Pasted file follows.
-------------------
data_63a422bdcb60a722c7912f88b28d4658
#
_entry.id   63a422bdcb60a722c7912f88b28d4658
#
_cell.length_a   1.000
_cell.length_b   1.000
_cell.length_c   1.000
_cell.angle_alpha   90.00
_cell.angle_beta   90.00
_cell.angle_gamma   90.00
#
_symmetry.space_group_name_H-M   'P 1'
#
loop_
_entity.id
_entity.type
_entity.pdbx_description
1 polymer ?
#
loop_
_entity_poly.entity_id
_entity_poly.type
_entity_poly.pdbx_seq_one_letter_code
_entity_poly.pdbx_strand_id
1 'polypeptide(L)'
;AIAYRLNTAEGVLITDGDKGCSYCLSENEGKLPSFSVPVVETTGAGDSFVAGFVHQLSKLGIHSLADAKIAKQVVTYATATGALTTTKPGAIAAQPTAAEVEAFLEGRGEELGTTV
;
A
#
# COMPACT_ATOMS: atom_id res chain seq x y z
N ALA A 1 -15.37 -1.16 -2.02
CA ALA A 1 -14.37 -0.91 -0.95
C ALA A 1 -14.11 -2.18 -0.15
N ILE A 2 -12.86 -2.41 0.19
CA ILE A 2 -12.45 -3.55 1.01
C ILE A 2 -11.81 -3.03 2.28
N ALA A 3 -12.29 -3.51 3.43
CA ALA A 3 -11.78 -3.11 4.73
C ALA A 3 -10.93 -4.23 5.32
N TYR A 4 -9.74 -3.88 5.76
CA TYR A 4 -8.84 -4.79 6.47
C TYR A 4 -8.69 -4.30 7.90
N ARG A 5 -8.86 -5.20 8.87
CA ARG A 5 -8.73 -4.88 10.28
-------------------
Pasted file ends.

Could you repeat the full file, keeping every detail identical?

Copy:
data_63a422bdcb60a722c7912f88b28d4658
#
_entry.id   63a422bdcb60a722c7912f88b28d4658
#
_cell.length_a   1.000
_cell.length_b   1.000
_cell.length_c   1.000
_cell.angle_alpha   90.00
_cell.angle_beta   90.00
_cell.angle_gamma   90.00
#
_symmetry.space_group_name_H-M   'P 1'
#
loop_
_entity.id
_entity.type
_entity.pdbx_description
1 polymer ?
#
loop_
_entity_poly.entity_id
_entity_poly.type
_entity_poly.pdbx_seq_one_letter_code
_entity_poly.pdbx_strand_id
1 'polypeptide(L)'
;AIAYRLNTAEGVLITDGDKGCSYCLSENEGKLPSFSVPVVETTGAGDSFVAGFVHQLSKLGIHSLADAKIAKQVVTYATATGALTTTKPGAIAAQPTAAEVEAFLEGRGEELGTTV
;
A
#
# COMPACT_ATOMS: atom_id res chain seq x y z
N ALA A 1 -15.37 -1.16 -2.02
CA ALA A 1 -14.37 -0.91 -0.95
C ALA A 1 -14.11 -2.18 -0.15
N ILE A 2 -12.86 -2.41 0.19
CA ILE A 2 -12.45 -3.55 1.01
C ILE A 2 -11.81 -3.03 2.28
N ALA A 3 -12.29 -3.51 3.43
CA ALA A 3 -11.78 -3.11 4.73
C ALA A 3 -10.93 -4.23 5.32
N TYR A 4 -9.74 -3.88 5.76
CA TYR A 4 -8.84 -4.79 6.47
C TYR A 4 -8.69 -4.30 7.90
N ARG A 5 -8.86 -5.20 8.87
CA ARG A 5 -8.73 -4.88 10.28